“What would you think if we all went to lunch and we spent 40 dollars and gave you the bill. Would that be very good?,” Kasich asked the boys. “Yeah, we gave you the shaft right? Well that is what we are doing [with the deficit].

The Director of the Wyoming Department of Health says if the state approves Medicaid expansion it could be awhile before it gets implemented.  

Tom Forslund told the Joint Labor, Health, and Social Services Committee last night that he predicts that it wouldn’t take effect in Wyoming until January 1st of 2016. Co-Chairman Elaine Harvey said she was told that if Wyoming adopted a simple plan that it could be approved by the Spring. Forslund said a simple plan would help.

Wyoming Senators had a lot of debate over how stiff penalties should be for those who trespass on private land while collecting data for research purposes. 

Wyoming agriculture interests are supporting the bill to thwart environmental researchers, who, they claim, often collect environmental data to support their legal efforts. The penalties for conviction would include heavy penalties and time in jail. 

A bill that would have decriminalized marijuana in Wyoming was soundly defeated by the Wyoming House of Representatives Wednesday. 

Representative Jim Byrd of Cheyenne had proposed legislation to punish those in possession of small amounts of marijuana with fines, instead of criminal convictions. But a majority of Representatives feared that the change would encouraging marijuana use. Lovell Republican Elaine Harvey had strong concerns.

State support is critical to getting value-added mineral processing facilities to set up shop in Wyoming, backers told a legislative committee Monday. A bill currently under consideration by the Legislature would set up a mechanism for the state to invest in value-added projects. The governor’s office, which sponsored the bill, says it’s particularly targeted towards projects that would convert natural gas to liquids, like diesel, although it could apply to any of the state’s minerals.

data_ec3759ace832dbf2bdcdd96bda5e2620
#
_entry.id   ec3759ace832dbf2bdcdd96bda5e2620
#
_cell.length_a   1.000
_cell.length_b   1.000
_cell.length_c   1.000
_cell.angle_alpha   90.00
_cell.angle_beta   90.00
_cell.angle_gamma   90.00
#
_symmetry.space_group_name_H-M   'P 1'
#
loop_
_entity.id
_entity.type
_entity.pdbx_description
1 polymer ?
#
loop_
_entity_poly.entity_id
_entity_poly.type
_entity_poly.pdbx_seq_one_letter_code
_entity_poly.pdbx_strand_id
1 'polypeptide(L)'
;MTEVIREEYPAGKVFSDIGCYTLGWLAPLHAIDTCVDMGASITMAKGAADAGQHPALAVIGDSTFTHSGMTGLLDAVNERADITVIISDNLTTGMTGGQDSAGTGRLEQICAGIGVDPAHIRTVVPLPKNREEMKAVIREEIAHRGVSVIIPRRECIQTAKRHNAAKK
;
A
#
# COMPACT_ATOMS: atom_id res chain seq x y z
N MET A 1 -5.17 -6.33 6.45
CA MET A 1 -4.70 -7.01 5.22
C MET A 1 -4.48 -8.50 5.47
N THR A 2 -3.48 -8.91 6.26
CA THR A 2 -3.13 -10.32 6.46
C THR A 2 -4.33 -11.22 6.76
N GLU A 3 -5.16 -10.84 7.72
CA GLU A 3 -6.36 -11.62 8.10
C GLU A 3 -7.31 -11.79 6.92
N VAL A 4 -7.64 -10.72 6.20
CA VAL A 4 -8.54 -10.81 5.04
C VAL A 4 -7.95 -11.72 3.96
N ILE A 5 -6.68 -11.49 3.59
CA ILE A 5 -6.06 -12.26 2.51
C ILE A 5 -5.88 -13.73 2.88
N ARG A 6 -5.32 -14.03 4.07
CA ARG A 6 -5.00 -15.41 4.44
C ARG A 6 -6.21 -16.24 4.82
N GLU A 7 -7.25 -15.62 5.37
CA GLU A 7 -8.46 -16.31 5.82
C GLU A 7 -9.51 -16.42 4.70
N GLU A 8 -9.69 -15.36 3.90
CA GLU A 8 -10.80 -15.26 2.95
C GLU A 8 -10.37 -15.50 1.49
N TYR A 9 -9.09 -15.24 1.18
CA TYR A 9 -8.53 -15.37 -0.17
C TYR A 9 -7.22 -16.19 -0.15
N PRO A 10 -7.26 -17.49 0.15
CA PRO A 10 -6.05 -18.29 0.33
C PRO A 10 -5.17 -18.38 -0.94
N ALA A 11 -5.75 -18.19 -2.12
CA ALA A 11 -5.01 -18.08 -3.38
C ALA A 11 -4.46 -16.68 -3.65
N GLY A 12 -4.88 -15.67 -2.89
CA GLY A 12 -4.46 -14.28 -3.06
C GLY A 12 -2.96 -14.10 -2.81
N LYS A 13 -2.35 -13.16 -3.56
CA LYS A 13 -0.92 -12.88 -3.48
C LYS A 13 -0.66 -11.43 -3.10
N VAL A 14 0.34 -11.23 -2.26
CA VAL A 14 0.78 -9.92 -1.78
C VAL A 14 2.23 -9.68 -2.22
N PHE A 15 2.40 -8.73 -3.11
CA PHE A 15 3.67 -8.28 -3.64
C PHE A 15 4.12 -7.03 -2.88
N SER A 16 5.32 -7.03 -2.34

Stephanie Joyce

Legislators had lots of questions for oil company representatives at a special seminar convened Monday to discuss the recent oil price slide. Oil prices are down more than 60 percent since June. The State of Wyoming gets roughly 20 percent of its revenue from oil, so prices have been a hot topic in the halls of the Legislature.

Devon Energy representative Aaron Ketter said his company’s best-case scenario has oil prices rising in as little as 6 months. The worst-case scenario is for 24 months. But he cautioned, rising doesn’t mean returning to previous levels. 

The Wyoming House of Representatives has passed a bill that would provide protection orders for victims of sexual assault. Wyoming currently has no such provision.

The protection order would keep the person accused of the sexual assault from having any contact with the victim. Supporters of the bill wanted the protection order to last for a year, but Worland Representative Michael Greear successfully amended the bill which reduced the protection order to three months. He argued that it unfairly impacted someone who’s not yet been found guilty. 

Bob Beck / Wyoming Public Media

Business leaders, health care providers, and members of the Wind River Reservation all urged a legislative committee to approve some form of Medicaid Expansion during a hearing today (Monday).